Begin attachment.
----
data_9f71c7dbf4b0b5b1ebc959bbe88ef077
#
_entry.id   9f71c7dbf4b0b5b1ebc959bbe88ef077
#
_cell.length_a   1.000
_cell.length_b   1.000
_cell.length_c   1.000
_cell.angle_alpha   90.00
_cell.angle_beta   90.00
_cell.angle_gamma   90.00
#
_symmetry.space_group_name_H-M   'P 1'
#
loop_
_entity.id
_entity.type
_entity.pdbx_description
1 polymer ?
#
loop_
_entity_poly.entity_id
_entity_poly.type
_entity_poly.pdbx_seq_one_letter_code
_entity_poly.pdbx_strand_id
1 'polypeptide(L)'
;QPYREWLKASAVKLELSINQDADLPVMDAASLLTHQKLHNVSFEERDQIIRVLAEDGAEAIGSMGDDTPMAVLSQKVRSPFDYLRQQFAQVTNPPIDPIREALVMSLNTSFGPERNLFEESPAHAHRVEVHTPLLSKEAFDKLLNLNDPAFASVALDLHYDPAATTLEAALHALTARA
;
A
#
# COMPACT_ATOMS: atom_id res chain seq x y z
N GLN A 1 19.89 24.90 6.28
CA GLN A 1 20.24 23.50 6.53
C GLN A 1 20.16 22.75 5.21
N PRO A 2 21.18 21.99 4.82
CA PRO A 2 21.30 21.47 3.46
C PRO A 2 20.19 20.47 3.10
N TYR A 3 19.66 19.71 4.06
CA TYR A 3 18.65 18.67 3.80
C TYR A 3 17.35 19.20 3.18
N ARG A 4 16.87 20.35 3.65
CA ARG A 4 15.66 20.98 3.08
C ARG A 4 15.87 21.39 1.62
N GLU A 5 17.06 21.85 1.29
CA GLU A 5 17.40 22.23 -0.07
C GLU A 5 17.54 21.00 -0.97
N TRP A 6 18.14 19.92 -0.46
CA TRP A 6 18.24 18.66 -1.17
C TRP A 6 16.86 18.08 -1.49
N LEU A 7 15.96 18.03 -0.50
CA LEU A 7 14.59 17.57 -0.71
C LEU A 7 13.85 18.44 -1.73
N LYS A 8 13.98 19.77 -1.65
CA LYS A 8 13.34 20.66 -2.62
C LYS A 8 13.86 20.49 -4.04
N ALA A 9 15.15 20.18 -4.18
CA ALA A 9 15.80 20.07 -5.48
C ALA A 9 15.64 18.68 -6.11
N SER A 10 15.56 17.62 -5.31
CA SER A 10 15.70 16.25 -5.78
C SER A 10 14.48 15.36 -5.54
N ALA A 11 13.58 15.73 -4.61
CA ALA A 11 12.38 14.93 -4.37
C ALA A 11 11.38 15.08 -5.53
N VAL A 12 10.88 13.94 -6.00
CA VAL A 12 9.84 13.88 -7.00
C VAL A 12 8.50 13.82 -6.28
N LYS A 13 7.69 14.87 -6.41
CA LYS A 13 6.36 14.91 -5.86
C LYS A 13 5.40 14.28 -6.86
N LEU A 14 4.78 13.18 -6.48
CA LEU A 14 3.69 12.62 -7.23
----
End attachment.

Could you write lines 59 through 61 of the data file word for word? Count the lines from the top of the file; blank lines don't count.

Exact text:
CA SER A 10 15.70 16.25 -5.78
C SER A 10 14.48 15.36 -5.54
N ALA A 11 13.58 15.73 -4.61